Now, that being said, I think that Dumbledore wanted both things to happen. He wanted Voldemort dead and he wanted Harry to live through it. So he told Snape the truth so that there was a chance that he could get the message to Harry. He also counted on Harry to be able to sacrifice himself. My guess is that Dumbledore would have been pretty sure that Harry would be willing to do it. After all, Dumbledore's guesses tend to be right. But he couldn't risk Voldemort finding out about the soul piece, which is why he didn't have a better plan for getting the information to Harry, in my opinion.

I agree. Dumbledore, imo, was willing for everyone working with him to die as long as Voldemort wound up dead as well. Zara brought up yet another way for Harry to find out he must sacrifice himself, and the portraits were not limited to the Headmasters office, but rather could move about the castle itself and find Harry if necessary and tell him. They all knew the truth.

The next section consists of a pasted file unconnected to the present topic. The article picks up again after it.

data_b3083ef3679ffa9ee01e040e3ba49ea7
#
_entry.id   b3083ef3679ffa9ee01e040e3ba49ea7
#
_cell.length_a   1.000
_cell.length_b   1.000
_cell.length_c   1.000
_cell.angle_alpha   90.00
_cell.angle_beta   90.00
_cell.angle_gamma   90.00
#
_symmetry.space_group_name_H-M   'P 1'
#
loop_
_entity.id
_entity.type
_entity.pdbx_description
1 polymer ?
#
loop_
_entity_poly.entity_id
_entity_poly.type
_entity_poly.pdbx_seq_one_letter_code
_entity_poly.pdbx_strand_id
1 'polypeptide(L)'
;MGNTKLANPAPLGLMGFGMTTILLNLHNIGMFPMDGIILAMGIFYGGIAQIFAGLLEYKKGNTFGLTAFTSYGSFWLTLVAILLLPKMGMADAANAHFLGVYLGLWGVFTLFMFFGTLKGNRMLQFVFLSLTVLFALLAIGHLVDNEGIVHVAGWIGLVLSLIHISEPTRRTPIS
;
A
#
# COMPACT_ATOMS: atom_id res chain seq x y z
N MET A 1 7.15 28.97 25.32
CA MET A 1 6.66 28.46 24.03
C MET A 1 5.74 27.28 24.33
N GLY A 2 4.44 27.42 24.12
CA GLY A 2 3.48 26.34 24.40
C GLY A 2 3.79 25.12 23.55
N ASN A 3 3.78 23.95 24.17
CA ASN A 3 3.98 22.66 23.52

I agree Dumbledore acted in a cold and calculating manner at times, however, the Elder Wand business exhibited the height of his machiavellian nature, imo. Maybe. Maybe not. I have often said that we may be overlooking the fact that just like for Harry, Dumbledore had a plan for Snape. Dumbledore was 99% sure Harry might live and I believe he was 99% Snape might die. Is it really so far-fetched that knowing both these things, that since he had worked out a justification for sending Harry to his death, he had also worked one out for Snape?

The reasons I have come up with were harsh and unpopular :lol:. But I am the first to admit they might be wrong. There may be other reasons that Dumbledore had, but it is something that people seem loath to explore. On the other hand, Dumbledore did say "Poor Severus" as if he was simply sorry that he'd lost another of those on his side, so perhaps there was no justification only the harsh reality that someone had to be sacrificed for the Elder Wand and that person was Snape.